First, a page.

What is Comedy's Role Under Trump?

Keegan-Michael Key, Jen Kirkman, Rob Corddry and More on Why Jokes Matter

Comedy Features Donald Trump
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Thomas Middleditch, Silicon Valley

I think it’s really tricky. I think we’re all in a position where we all want to speak our minds, but we don’t want to alienate the other half, because talking and communicating with the other half is how potentially we can get to the next level of this whole thing. And that goes both ways, for whatever alt-right comedians there are out there reading this. You want to talk about the elephant in the room, but you also want to be finessed about it. And I know I’m definitely not that on Twitter—I’m like, “Fuck you, Trump!” which doesn’t get me many good responses. So I don’t know. The solution will present itself over time

Erin Gibson and Bryan Safi, TVLand’s Throwing Shade

If people can’t see a silver lining themselves, we can at least hand them umbrellas to keep them from getting soaked in this election’s torrential downpour of liquid shit. I’m sure we’ll have a tough job balancing entertainment with truth-telling. But we just need to approach it the same way a gymnast balances on a beam—by asking, “Do I have the skill and the daring to pull this off, or will this literally get me killed?” Best-case scenario we’re in a full-body cast.

Katie O’Brien, Teachers

Before the election, I spent my day to day life as a comedian making jokes online and writing my television show, Teachers, with my five female co-stars. My life was easy. It was fun! I watched reality TV! I ate frozen yogurt! I even routinely checked my blood pressure at Rite Aid because, well, why not?! Life was good because I knew, like every other dumb happy liberal, that Hillary Rodham Clinton was going to be our 45th president, and that we were going to shatter that highest and hardest glass ceiling, and that everything was going to be just fine because that’s how my sheltered, well-educated liberal life—which is exclusively shared with other sheltered, well-educated liberals—had worked out so far. Oh, how wrong I was.

As I watched the electoral votes come in, my stomach turned. Pennsylvania? Red. Wisconsin? Red. Michigan? Red! I even pathetically blurted out “Hawaii?” knowing we were already dead in the water. “What just happened?” I said aloud to my fiancé. Donald J. Trump, a man I knew from reality TV as a slinger of steaks and faux business advice, just won the presidency. Unfortunately so did his Muslim ban, his wall, and his deportation promises.

I sat there crushed, thinking about my future. I thought about my female friends and their reproductive rights, my LGBTQIA friends, my Muslim friends, my Mexican friends, my black friends. All of them, I can only assume, feeling marginalized and separated from the new Trumped-up version of America. A sickening realization came over me: The only group protected by making America great again is the white man.

So what do we do now as a group? As a comedienne, where do I personally go from here? Do I encourage everyone I know to join me in the woods for a Jonestown 2.0 as a means of recognizing Armageddon as we know it? Dramatic but tempting, and it would make a powerful statement as they cleared out our bodies, shamefully saying to themselves, “we should have gotten rid of the Electoral College.” Idealistic for sure, but then another realization came over me—one that I am embarrassed to admit since it took me so long to form. I am going to use this unique comedy platform I have to speak out and fight for what I unequivocally believe is right. I am not going to stay silent. I will speak out and fight for the rights of women, minorities, the disenfranchised, and for everyone else Donald Trump orally cast aside during his campaign as a way to garner votes from those white men. How rich is the irony that white men think they are the ones who are being oppressed! As I see it, from now on my job is to never shut my nasty woman mouth.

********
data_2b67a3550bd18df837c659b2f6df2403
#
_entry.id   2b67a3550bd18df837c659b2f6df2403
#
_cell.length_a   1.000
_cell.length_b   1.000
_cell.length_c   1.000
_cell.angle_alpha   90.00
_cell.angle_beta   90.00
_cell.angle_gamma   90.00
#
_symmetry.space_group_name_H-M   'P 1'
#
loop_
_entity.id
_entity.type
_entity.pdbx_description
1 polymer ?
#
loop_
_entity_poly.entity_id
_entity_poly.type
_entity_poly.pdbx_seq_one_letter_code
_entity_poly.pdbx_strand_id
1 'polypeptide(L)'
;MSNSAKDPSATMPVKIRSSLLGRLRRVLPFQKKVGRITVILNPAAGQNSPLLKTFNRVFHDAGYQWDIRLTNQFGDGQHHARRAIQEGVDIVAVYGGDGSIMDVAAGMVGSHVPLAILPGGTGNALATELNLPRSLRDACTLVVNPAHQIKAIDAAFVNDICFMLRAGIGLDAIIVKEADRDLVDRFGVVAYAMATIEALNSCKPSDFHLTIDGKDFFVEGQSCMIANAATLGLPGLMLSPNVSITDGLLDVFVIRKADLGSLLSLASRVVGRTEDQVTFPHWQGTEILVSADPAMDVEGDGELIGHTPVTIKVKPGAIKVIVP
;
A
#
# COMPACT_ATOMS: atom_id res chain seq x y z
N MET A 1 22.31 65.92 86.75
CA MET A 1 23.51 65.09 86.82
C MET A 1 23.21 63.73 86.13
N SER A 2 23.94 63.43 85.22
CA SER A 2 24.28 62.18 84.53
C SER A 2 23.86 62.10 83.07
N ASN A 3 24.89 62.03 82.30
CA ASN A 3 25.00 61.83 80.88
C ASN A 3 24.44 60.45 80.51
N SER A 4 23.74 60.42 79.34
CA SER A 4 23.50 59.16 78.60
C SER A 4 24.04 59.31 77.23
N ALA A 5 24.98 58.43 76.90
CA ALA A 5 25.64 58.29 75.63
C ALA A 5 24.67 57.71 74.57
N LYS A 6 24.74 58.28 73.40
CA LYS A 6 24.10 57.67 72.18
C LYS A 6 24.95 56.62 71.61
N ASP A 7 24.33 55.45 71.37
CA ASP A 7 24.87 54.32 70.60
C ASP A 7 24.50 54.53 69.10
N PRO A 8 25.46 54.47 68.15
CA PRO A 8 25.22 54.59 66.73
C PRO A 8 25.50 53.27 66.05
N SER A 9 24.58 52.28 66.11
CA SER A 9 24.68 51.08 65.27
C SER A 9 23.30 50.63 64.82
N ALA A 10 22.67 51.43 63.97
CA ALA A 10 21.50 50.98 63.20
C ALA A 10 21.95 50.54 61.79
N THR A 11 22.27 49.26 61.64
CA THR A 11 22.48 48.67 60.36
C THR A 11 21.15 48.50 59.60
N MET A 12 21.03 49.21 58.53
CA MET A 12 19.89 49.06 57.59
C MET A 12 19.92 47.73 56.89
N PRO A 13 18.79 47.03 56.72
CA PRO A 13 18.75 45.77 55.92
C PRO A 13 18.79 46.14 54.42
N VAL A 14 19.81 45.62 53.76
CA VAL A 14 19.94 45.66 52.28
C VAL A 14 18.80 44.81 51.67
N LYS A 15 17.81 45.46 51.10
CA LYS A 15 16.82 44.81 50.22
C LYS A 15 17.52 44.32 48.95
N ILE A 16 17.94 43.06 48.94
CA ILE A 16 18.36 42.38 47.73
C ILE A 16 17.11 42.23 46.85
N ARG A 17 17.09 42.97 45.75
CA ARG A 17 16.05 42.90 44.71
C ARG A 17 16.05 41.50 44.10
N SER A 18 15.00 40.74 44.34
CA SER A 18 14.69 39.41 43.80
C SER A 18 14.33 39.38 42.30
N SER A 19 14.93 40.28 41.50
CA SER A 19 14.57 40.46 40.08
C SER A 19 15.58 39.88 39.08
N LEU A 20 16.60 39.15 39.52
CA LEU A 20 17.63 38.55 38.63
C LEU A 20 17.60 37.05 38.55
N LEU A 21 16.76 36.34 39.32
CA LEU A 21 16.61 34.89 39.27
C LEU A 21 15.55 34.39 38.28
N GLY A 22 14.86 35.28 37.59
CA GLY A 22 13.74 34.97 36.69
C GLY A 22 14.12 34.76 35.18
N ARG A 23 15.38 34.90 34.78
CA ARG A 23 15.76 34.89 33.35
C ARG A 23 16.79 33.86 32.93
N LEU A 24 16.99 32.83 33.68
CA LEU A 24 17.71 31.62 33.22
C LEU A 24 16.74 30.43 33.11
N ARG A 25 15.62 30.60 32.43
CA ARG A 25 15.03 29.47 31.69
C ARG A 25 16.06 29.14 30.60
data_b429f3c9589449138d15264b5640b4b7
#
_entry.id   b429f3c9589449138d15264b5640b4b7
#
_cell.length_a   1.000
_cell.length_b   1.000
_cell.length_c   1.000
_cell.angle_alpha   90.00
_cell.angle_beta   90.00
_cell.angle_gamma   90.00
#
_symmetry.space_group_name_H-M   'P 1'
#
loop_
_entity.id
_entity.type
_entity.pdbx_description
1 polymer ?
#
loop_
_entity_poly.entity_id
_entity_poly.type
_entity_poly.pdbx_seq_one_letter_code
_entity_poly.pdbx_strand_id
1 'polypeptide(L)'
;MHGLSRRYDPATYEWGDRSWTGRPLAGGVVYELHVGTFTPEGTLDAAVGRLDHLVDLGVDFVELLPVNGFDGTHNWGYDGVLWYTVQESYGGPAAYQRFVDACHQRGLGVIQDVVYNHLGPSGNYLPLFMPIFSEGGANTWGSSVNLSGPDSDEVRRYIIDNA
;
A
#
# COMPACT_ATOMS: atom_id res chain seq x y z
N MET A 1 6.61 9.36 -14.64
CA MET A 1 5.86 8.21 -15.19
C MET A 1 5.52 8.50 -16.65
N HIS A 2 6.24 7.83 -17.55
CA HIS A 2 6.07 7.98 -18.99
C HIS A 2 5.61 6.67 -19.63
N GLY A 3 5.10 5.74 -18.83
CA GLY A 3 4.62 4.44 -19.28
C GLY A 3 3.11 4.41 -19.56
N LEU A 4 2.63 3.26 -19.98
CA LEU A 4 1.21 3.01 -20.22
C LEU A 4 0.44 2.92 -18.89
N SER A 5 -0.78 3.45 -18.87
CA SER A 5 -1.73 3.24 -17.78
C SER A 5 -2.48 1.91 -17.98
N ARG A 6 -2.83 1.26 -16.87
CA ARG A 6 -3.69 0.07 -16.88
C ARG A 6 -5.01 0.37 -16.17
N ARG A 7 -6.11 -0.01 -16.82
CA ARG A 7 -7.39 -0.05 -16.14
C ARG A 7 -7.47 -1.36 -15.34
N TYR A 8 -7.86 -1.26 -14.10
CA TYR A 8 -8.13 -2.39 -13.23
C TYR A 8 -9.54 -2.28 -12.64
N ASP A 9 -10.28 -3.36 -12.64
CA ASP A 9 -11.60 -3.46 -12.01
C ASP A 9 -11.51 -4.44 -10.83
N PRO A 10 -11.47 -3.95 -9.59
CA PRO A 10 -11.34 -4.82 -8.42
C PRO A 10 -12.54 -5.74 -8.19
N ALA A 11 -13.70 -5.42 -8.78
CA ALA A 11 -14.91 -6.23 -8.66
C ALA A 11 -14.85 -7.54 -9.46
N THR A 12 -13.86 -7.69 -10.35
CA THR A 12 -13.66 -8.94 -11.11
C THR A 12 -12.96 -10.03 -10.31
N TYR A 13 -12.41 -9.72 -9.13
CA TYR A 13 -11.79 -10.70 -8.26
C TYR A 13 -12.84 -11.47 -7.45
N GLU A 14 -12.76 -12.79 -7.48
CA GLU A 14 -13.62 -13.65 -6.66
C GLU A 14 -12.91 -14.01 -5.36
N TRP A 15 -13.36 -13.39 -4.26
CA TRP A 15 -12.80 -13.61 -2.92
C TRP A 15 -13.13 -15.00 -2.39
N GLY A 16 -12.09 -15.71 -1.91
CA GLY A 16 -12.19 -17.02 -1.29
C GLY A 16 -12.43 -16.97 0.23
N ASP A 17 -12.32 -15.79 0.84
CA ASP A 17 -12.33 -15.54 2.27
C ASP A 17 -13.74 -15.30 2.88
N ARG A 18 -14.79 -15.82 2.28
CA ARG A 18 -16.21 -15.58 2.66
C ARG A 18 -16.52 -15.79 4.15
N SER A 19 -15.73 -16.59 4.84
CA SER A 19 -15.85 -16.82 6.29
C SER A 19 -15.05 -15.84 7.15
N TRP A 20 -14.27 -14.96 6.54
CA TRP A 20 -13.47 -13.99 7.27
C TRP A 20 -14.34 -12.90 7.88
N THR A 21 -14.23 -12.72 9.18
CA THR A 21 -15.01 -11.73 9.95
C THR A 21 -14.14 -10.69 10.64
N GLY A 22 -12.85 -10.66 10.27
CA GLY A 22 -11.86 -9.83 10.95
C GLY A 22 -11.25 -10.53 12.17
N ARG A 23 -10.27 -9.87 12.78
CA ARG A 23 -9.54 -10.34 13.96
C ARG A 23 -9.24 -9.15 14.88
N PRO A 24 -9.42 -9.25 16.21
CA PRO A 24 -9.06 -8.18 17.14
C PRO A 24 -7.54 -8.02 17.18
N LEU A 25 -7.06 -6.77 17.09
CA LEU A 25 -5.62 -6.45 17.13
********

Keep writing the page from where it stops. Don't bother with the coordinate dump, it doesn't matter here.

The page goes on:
In times like these small gestures can make a huge difference. Are you a standup comedian? End your sets with, “To all my Muslim friends, I will make sure you’re safe.” Are you a YouTuber? Sign off with, “I vow to protect my LGBTQIA friends.” Are you a late night host? Let your audience know that you don’t believe that women are disgusting pigs or that fat women are useless.

If you have a platform—and thanks to the internet, ALL OF US DO—you also have a duty to speak out and to fight for those who will no longer be heard or respected because they are not part of Trump’s vision of America. By staying silent, we give the tacit impression that we agree when we do not. I do believe we are the majority, not the other way around. Let’s make sure our vision of America is broadcast to everyone, because we have the platform to do it. In times like these we don’t need big gestures, but rather we can tactically employ small ones to make impactful changes.

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Janet Varney, Stan Against Evil

Admittedly, it’s painful to imagine comedy’s role in these early stages of accepting that this has even happened at all. It’s almost like the answer to your earnest question elicits the response one gives to a joke in poor taste: “Ugh, too soon.”

But it’s certainly a legitimate question. I just had dinner with some writer pals last night and much of the conversation centered around how meaningless some of the more “frivolous” comedic projects we’ve been developing now feel. But at the same time, working on content that has nothing to do with what many of us see as a sort of national emergency also feels justified and important in its own right.

I guess for me it will be about doing both. I think right now all I have to offer is some real gallows humor type stuff—the stuff you say after someone you love dies and you don’t want anyone but your nearest and dearest to hear, if even that. Once I’ve crawled out of that space, maybe I can start thinking about where whatever comedic voice I might have about it fits into it all. In the meantime I’ll lean hard on all of those brilliant comedians who are far better at any of it than I—the Sarah Silvermans, Dave Chappelles, and Patton Oswalts of the world.

Jensen Karp, Kanye West Owes Me $300

I was in a writer’s room for a pop culture focused talk show the week of the election. I remember how many sarcastic “when Trump wins tonight” jokes we made on November 8th, legit living in a Hollywood bubble of what the outcome would be. Those jokes were funny on the 8th, but once we walked in on the 9th, we didn’t make another joke about the election. We talked about it for maybe 10-15 minutes to start the day, and then just put our heads down and got to work on bits that would be filming at the end of November. Anytime we felt there was room for a Trump joke, or really an election gag in general, we passed on it as a group.